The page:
1. I have been told this before as well, that you should remove the eyes because they can create a bitter taste. I don’t notice any bitterness when I leave them in, but I do notice when I don’t remove the gills. Fish eyes are high in iodine, DHA, and EPA so I figure whatever possible bitterness they might bring is offset by their nutrition :)


  2. Sounds delicious! 45 minutes seems like a short time to me to make stock. When I make beef stock, I tend to have it cooking for a few hours. Is that overdoing it? Or is this specifically when making fish stock – I know you did mention using certain fish specifically to create a milder taste. Looks awesome anyway – thanks for the recipe! And what a lovely picture too hehe.


    1. Mark, you hit the nail on the head – fish stock tends to develop an off flavor after an hour of simmering. 45 minutes tends to be the sweet spot in terms of flavor. Beef and chicken bones are more dense and require a longer cooking time.


      1. In cooking school our chef instructor always said to us that a fish stock cooked too long would be dull. You can also purge the bones by soaking in ice water to get a clearer stock.
        I also love to make a glaze by reducing the stock. A small cube of the stuff, plus some zest and/or herbs can do miracles to dress a fish.
        I’m in the stock fanatic camp, sorry for the interference…


    1. Laura, we just use regular mason jars. We make sure that there is a good amount of space in the jar before freezing so that the jars don’t crack when the liquid expands. We haven’t had a cracked jar in the 4+ years we’ve been doing it that way.


    2. I find that the best ones to use are the 500 mL (1/2 pint?) wide-mouth jars. I put 400 mL of liquid in it (more or less an inch from the top) and I’ve never had a broken one.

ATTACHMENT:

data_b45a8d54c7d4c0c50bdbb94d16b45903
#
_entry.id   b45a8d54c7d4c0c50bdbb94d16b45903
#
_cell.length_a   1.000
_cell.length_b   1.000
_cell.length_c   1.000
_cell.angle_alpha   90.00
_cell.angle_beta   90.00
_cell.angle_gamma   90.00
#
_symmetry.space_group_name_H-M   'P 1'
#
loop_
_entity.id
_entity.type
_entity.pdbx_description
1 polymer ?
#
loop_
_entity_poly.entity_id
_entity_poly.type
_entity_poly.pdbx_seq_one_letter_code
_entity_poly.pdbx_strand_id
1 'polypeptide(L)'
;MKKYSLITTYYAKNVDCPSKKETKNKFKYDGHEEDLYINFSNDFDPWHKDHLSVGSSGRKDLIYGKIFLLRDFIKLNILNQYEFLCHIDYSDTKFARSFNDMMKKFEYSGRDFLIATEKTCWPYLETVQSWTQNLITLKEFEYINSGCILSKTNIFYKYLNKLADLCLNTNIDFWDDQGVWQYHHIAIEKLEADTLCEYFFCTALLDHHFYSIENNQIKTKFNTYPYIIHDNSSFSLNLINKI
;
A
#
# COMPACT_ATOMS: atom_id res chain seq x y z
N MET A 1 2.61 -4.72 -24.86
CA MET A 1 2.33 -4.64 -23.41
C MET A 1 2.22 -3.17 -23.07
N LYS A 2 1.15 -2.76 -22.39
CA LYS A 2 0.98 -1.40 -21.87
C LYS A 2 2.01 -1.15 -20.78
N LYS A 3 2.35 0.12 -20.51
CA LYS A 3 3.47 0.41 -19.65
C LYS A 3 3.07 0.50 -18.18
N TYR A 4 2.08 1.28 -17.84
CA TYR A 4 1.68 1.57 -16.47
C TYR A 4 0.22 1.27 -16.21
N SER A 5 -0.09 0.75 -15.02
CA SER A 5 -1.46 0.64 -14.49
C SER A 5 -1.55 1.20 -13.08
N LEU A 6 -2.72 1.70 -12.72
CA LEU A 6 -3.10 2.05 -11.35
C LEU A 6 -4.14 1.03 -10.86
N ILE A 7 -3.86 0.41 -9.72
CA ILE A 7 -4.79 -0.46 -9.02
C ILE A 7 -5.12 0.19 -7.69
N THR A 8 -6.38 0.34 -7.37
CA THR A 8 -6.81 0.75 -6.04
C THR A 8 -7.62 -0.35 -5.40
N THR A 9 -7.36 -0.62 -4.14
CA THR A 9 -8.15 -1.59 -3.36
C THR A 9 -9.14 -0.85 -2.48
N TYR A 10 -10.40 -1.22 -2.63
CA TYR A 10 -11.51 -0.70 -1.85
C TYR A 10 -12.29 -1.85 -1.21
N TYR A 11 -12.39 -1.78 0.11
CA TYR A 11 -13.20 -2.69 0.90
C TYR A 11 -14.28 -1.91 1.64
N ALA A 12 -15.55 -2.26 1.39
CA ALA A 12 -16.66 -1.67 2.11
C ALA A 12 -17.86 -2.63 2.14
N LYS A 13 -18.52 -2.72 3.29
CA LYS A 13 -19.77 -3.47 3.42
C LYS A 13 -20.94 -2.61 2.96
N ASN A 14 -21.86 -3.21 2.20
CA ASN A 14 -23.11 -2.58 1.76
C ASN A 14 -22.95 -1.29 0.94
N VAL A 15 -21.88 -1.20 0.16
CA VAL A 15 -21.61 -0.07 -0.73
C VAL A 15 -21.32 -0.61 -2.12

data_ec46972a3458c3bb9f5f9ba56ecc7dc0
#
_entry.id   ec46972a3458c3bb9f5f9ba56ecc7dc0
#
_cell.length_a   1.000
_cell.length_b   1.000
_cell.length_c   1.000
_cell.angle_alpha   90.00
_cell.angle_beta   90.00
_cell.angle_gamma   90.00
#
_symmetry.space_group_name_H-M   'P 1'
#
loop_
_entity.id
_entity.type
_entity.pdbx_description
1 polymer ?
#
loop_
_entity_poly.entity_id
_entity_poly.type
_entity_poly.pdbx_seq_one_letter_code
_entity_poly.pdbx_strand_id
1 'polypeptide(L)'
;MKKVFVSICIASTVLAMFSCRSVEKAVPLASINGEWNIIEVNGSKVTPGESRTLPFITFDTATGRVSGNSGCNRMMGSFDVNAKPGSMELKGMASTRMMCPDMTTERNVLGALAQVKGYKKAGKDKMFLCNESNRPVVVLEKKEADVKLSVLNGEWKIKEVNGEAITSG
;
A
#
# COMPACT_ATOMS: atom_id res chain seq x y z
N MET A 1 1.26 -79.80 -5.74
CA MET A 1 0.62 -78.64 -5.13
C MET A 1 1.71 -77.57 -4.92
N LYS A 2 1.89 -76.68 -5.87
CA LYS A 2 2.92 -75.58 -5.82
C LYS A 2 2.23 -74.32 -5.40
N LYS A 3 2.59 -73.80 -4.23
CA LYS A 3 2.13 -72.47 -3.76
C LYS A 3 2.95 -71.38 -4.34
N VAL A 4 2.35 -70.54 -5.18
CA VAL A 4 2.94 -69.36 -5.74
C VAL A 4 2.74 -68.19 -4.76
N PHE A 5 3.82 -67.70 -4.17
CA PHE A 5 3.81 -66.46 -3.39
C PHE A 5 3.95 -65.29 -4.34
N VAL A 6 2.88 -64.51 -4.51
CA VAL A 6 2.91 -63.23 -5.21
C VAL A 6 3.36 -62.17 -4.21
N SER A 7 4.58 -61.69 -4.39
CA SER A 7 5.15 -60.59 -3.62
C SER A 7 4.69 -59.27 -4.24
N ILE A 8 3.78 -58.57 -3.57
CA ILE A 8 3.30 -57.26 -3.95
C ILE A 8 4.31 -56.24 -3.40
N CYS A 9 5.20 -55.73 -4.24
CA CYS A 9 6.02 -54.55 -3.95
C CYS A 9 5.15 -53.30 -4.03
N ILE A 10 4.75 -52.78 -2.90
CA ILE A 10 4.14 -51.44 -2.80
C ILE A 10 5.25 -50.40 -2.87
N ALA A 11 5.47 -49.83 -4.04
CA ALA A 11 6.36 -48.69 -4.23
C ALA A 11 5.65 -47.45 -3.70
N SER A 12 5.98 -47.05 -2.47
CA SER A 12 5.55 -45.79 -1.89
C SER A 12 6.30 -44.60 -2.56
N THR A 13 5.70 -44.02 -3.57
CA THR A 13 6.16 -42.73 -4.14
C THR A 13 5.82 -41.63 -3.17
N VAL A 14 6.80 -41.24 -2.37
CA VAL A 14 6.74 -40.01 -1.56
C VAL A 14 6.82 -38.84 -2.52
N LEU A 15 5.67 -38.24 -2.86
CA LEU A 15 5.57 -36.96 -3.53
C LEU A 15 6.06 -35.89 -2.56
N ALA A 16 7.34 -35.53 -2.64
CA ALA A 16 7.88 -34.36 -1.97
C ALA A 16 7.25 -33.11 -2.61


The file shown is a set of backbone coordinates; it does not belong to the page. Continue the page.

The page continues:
I find that there is too much wasted space when I use the regular-mouth mason jars (if I fill the jars more than an inch from the “shoulders” of the jar they always seem to break).


  3. I make my fish stock very similarly to yours, but I also save up wild-caught shrimp and lobster shells (and the lobster butter) to add in. A small ratio of salmon bones isn’t bad in my experience — maybe about a tenth of the total bones, heads and shells — but too much will overpower.


  4. I have never tried fish stock so I’ll have to give this one a shot at some point, see where it goes. From what I can see in the pictures, it does look tantalizing to say the least. Thanks for the recipe!


  5. I have not used glass in a freezer for years. I chill stock or soup or chili and put it in zip freezer bags labeled with black magic marker. Freeze them lying flat. Then you can store them without worry of breakage and without wasting between-container-space in the freezer until you want them.


Leave a Reply to SurvivalPunk (@SurvivalPunk) Cancel reply

Fill in your details below or click an icon to log in:

WordPress.com Logo

You are commenting using your WordPress.com account. Log Out /  Change )

Facebook photo

You are commenting using your Facebook account. Log Out /  Change )

Connecting to %s